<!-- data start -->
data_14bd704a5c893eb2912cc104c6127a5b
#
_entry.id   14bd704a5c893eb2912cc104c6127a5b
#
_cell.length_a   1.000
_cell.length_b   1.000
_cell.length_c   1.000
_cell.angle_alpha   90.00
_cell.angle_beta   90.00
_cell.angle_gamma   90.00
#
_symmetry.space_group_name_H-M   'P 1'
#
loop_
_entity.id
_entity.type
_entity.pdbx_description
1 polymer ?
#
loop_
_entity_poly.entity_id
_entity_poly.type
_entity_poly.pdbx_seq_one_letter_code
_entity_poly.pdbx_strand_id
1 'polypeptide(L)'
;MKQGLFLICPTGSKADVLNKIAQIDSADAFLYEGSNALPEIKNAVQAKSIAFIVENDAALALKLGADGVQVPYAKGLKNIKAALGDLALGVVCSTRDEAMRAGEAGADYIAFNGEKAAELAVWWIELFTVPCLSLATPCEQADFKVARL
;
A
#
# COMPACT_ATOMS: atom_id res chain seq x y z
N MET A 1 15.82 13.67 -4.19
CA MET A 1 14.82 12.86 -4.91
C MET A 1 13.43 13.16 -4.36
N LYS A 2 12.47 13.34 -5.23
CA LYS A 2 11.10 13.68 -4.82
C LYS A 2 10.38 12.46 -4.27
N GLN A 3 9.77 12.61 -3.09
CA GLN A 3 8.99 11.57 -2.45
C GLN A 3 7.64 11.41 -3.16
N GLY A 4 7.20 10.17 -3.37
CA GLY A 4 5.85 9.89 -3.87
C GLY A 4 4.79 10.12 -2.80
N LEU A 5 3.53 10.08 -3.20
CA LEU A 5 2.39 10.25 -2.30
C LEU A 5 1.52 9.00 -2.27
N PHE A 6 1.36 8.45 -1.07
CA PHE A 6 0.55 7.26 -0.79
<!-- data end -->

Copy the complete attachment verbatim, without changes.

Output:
data_14bd704a5c893eb2912cc104c6127a5b
#
_entry.id   14bd704a5c893eb2912cc104c6127a5b
#
_cell.length_a   1.000
_cell.length_b   1.000
_cell.length_c   1.000
_cell.angle_alpha   90.00
_cell.angle_beta   90.00
_cell.angle_gamma   90.00
#
_symmetry.space_group_name_H-M   'P 1'
#
loop_
_entity.id
_entity.type
_entity.pdbx_description
1 polymer ?
#
loop_
_entity_poly.entity_id
_entity_poly.type
_entity_poly.pdbx_seq_one_letter_code
_entity_poly.pdbx_strand_id
1 'polypeptide(L)'
;MKQGLFLICPTGSKADVLNKIAQIDSADAFLYEGSNALPEIKNAVQAKSIAFIVENDAALALKLGADGVQVPYAKGLKNIKAALGDLALGVVCSTRDEAMRAGEAGADYIAFNGEKAAELAVWWIELFTVPCLSLATPCEQADFKVARL
;
A
#
# COMPACT_ATOMS: atom_id res chain seq x y z
N MET A 1 15.82 13.67 -4.19
CA MET A 1 14.82 12.86 -4.91
C MET A 1 13.43 13.16 -4.36
N LYS A 2 12.47 13.34 -5.23
CA LYS A 2 11.10 13.68 -4.82
C LYS A 2 10.38 12.46 -4.27
N GLN A 3 9.77 12.61 -3.09
CA GLN A 3 8.99 11.57 -2.45
C GLN A 3 7.64 11.41 -3.16
N GLY A 4 7.20 10.17 -3.37
CA GLY A 4 5.85 9.89 -3.87
C GLY A 4 4.79 10.12 -2.80
N LEU A 5 3.53 10.08 -3.20
CA LEU A 5 2.39 10.25 -2.30
C LEU A 5 1.52 9.00 -2.27
N PHE A 6 1.36 8.45 -1.07
CA PHE A 6 0.55 7.26 -0.79